[Editor's Note: This article was written during the 2023 WGA and SAG-AFTRA strikes. Without the labor of the writers and actors currently on strike, the film being discussed here wouldn't exist.]

Opening with an abortive hero’s narration, a flurry of neon, and defenestration via harpoon, writer/director Macon Blair’s re-imagination of Lloyd Kaufman’s legendary shoestring superhero spoof is an energetic good time that nevertheless proves why Mainstream and Tromaville are worlds apart. 

Peter Dinklage (Game of Thrones) radiates put-upon single dad energy as Winston Gooze, a nobody janitor who struggles to keep his moody teenaged stepson (Jacob Tremblay) happy when he’s not mopping up toxic waste for BTH – an irresponsible corporate behemoth with its tentacles in everything from private insurance to banking to “proprietary, cutting edge, bio-boosters” for the health/beauty conscious consumer. When he’s diagnosed with inoperable brain cancer, Winston crashes a benefit for BTH overlord Bob Garbinger (Kevin Bacon) in a bid to beg him for the means to beat his disease. But Garbinger’s smiling callousness leads to Winston being left for dead in a pool of some of BTH’s most noxious sludge – mutating he (and his trusty mop) into a lumpy, green-skinned vigilante out to scrub his town of corporate overreach and chemical pollutants. 

Macon Blair (Murder Party, Green Room) cites Kaufman’s 1984 original as a massive influence going back to his teenage years, and his The Toxic Avenger is littered with innumerable easter eggs and Troma love from frame one. The director does his best to capture the juvenile, anarchic sensibility that the studio is loved/derided for, and he’s aided by his game cast, especially Bacon as the flat-ironed, Bryan Johnson-styled transfusion-happy villain and Taylour Paige (Zola) who wisely underplays her role as environmental activist/Toxie sidekick with a wry sardonicism that gets big laughs. Dinklage is well-matched for the material, even under mounds of prosthetics, and flexes his Emmy award-winning emotional muscles to deliver some unexpectedly earnest character beats. 

The film is carried by a frantic mixture of practical effects and CGI, with limbs detaching, orifices prolapsing and human meat flying apart with all the ease of soppy red toilet tissue. There are a couple welcome instances of old-school puppet work and Toxie himself looks incredible – with a huge glassy black eyeball and craggy pink eruptions decorating his mottled green exterior, calling to mind how he looked in the animated Toxic Crusaders more than the lumpy brown OG.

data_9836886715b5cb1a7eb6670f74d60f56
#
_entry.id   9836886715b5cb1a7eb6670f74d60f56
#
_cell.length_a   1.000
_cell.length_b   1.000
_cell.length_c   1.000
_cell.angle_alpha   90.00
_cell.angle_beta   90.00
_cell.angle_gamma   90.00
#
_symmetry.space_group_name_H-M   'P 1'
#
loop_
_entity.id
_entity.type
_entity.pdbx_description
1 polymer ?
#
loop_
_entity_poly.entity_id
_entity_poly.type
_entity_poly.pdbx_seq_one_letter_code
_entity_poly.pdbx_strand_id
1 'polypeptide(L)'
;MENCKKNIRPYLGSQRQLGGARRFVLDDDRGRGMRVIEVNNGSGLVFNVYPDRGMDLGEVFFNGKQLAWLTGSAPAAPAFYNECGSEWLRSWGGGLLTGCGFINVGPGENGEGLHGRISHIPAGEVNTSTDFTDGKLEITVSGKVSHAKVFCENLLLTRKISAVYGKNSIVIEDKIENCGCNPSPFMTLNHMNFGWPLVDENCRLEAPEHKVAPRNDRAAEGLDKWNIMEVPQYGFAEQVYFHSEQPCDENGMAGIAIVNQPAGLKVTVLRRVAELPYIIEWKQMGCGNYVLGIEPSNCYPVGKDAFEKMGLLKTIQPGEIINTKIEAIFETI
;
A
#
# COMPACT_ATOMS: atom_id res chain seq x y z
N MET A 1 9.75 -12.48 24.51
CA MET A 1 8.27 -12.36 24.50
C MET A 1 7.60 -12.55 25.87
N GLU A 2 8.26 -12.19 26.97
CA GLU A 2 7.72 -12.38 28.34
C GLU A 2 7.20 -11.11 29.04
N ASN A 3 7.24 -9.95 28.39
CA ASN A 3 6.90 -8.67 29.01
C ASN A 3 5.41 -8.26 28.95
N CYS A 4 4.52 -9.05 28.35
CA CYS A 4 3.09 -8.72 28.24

Blair also manages to expand the original film’s relatively simple satire around oh-so-‘80s concerns like health clubs and toxic waste into a more full-figured takedown of the Medical-industrial complex and capitalist greed. But as amusing as the film consistently is, it can’t help but feel like a “Troma film” for those allergic to Troma films. Produced by Legendary Entertainment, there’s a disconnect between Kaufman’s offend-all-comers brand of independent comedy and the needs of a studio project doing its best to pay tribute to and update the same, and, for all its potty-mouth humor and acid pee, there’s never a sense that this Toxic Avenger may truly go too far or tempt bad taste (the closest it gets are a couple of jokes about pronouns delivered with sheepish brevity). But, for many, The Toxic Avenger will be the balance between pleasing Tromaniacs and not turning off everyone else, which is an accomplishment in and of itself. 

Packed with inspired gore gags, a few well-calibrated comic performances, and a bevy of Troma-esque non-sequiturs, The Toxic Avenger reboot is an energetic and entertaining reboot that nonetheless struggles to prove the independent, lead-with-bad-taste worlds of Lloyd Kaufman and mainstream studio moviemaking are compatible. Still, that it works at all is something of a marvel, and should Macon decide to take his version of the mop-swinging vigilante to Tokyo or pit him against an updated Noxious Offender, our butts will be planted firmly in seat. Let’s just leave Sgt. Kabukiman in the past where he belongs, mmkay?

Movie Score: 3/5

  • Rocco T. Thompson
    About the Author - Rocco T. Thompson

    Rocco T. Thompson is a writer and critic based in Austin, Texas. His work is frequently featured in Rue Morgue where he penned the cover story for the magazine's first ever Queer Fear special issue, and he served as producer for In Search of Darkness: Part III, the final installment in the popular ‘80s horror documentary series.